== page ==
A Better Understanding of Coral Reef Ecosystems

Pelagic predators such as these barracuda, Sphyraena qenie, are part of the coral reef ecosystem in the U.S. Line Islands (NOAA Photo by Kevin Lino).
A team of scientists have embarked from Hawai'i on a three-month survey of coral reef ecosystems at Johnston Atoll, the U.S. Phoenix Islands, the islands of American Samoa, and the U.S. Line Islands in the tropical Pacific Ocean. The overarching objective is to better understand the coral reef ecosystems of these areas, many of which are seldom explored. The research expedition is part of a regular monitoring program, conducted by the Coral Reef Ecosystem Division (CRED), headquartered in Honolulu, Hawai'i. The expedition is supported by NOAA's Coral Reef Conservation Program and involves extensive cooperation among NOAA scientists and research partners, including the University of Hawaii Joint Institute for Marine and Atmospheric Research (JIMAR), the U.S. Fish and Wildlife Service, San Diego State University, and the Papahānaumaokuākea Marine National Monument.

The research expedition will be carried out from February 27 to May 24, 2012 aboard the NOAA ship Hi'ialakai. Under the leadership of Chief Scientists Dr. Jill Zamzow, Dr. Bernardo Vargas-Angél, and Jamison Gove, a diverse team of researchers will be conducting multidisciplinary coral reef ecosystem surveys, assessing the status of fishes, corals, algae, marine invertebrates, and the oceanographic conditions in which these organisms exist. The scientific data collected during the three-month research expedition will enable informed and effective implementation of ecosystem-based management and conservation strategies for coral reef ecosystems, helping to ensure their protection for generations to come.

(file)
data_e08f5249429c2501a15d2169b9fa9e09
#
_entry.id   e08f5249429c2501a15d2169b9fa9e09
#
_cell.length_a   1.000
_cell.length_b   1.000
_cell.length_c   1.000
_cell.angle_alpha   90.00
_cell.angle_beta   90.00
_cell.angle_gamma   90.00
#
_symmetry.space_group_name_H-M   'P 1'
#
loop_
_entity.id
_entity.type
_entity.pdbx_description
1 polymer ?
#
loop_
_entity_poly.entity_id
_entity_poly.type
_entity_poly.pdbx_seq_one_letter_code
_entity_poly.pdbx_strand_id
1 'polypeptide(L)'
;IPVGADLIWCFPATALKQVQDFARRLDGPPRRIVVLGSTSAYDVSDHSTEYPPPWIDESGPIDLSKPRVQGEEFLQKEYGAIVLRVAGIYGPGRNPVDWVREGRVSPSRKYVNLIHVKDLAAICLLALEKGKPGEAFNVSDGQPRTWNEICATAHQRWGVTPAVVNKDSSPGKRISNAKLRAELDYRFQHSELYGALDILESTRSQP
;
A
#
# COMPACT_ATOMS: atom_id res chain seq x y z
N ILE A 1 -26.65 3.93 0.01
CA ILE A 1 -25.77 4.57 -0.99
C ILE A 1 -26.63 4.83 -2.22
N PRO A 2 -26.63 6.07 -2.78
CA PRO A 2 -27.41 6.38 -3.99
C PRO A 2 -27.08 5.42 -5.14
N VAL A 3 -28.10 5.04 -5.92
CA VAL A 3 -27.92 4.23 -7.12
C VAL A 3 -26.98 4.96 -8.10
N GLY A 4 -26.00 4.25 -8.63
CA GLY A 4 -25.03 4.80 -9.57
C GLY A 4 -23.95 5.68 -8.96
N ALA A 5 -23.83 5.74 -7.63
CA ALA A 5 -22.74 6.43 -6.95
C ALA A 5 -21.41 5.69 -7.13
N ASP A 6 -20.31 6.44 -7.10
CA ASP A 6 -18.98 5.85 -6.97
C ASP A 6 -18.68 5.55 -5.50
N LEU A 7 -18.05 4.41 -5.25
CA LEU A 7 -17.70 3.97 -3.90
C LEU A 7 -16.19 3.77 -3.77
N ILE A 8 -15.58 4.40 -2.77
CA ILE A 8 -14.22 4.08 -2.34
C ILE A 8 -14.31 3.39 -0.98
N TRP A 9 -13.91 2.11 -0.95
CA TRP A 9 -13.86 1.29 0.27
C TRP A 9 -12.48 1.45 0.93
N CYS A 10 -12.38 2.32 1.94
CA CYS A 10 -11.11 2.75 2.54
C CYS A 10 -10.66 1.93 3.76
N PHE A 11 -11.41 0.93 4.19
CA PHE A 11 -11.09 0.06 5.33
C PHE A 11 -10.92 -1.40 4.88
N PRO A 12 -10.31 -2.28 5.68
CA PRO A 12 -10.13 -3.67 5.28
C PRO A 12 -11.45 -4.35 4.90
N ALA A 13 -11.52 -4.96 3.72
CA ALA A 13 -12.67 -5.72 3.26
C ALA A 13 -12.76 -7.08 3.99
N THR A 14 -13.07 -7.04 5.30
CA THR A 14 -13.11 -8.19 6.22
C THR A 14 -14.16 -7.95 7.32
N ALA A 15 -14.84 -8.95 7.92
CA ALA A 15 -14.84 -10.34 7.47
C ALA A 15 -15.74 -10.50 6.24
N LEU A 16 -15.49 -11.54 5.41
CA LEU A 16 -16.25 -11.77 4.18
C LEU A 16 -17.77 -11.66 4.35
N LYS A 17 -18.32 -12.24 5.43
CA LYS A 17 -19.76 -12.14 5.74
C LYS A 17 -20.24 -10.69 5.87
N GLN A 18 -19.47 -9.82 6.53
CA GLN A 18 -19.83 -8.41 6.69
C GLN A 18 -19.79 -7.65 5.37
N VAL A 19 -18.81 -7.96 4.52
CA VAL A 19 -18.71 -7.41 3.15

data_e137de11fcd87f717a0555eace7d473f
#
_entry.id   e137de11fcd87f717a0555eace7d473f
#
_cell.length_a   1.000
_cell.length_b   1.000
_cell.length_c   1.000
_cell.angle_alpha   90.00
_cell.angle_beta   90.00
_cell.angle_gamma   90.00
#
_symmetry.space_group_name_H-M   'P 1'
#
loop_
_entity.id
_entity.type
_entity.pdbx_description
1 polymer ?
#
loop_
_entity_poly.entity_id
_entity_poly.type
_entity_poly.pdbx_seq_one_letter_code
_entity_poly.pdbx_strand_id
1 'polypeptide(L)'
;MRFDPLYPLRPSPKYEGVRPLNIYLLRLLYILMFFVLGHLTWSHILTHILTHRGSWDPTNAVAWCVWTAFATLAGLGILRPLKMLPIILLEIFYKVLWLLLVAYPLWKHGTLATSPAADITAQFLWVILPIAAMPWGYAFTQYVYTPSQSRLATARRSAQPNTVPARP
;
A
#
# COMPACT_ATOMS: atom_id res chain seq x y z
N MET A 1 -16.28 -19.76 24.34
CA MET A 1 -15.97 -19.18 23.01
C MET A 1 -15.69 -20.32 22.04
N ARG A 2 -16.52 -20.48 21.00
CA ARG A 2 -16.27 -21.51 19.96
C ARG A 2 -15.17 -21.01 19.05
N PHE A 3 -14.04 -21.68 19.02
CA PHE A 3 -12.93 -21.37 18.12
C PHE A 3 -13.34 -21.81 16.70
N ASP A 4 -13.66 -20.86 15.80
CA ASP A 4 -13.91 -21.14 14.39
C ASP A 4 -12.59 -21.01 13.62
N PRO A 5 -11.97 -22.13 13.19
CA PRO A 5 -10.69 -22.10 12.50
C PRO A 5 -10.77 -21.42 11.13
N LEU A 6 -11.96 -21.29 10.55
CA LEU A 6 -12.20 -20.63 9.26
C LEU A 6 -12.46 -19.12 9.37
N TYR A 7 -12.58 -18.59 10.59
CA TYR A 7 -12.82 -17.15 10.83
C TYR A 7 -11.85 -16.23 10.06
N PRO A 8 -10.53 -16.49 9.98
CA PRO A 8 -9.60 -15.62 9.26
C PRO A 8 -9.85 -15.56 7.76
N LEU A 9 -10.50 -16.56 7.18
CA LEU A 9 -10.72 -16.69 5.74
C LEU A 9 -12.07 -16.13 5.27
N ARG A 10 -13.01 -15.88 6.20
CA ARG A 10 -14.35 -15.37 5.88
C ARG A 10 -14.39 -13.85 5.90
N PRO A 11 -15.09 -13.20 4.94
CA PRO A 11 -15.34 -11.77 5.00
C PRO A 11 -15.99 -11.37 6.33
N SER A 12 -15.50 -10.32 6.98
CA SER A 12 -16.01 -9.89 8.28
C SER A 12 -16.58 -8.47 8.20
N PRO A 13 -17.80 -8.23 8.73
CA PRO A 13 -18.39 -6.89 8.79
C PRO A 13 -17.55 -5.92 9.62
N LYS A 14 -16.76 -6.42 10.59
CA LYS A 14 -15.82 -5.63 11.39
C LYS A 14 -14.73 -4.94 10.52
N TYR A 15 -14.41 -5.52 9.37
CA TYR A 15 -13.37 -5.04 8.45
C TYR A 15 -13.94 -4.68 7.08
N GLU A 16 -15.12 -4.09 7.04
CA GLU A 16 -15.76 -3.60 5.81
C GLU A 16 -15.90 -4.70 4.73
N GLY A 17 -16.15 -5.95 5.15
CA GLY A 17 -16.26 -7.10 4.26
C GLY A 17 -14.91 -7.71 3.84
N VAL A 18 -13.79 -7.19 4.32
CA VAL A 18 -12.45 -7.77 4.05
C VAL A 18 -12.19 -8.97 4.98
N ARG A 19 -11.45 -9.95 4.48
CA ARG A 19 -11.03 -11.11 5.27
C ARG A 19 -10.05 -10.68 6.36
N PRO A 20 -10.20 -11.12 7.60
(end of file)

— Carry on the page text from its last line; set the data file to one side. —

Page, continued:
Sunday, September 12, 2010

Coral reefs through time: what happened at site FFS-12?

By Jason Helyer

Two summers ago I participated on my first research cruise to the NWHI. As one of four benthic divers, I counted corals, identifying them to species, measuring their size, and estimating how much of each colony was alive and whether it was healthy or diseased. All surveys were done at historic monitoring sites that were marked with stainless steel transect markers and on this cruise we are re-surveying sites that we visited in 2008. Once again, I am measuring corals along the same permanently marked transects and I am looking forward to seeing how sites in the NWHI have changed over the last two years.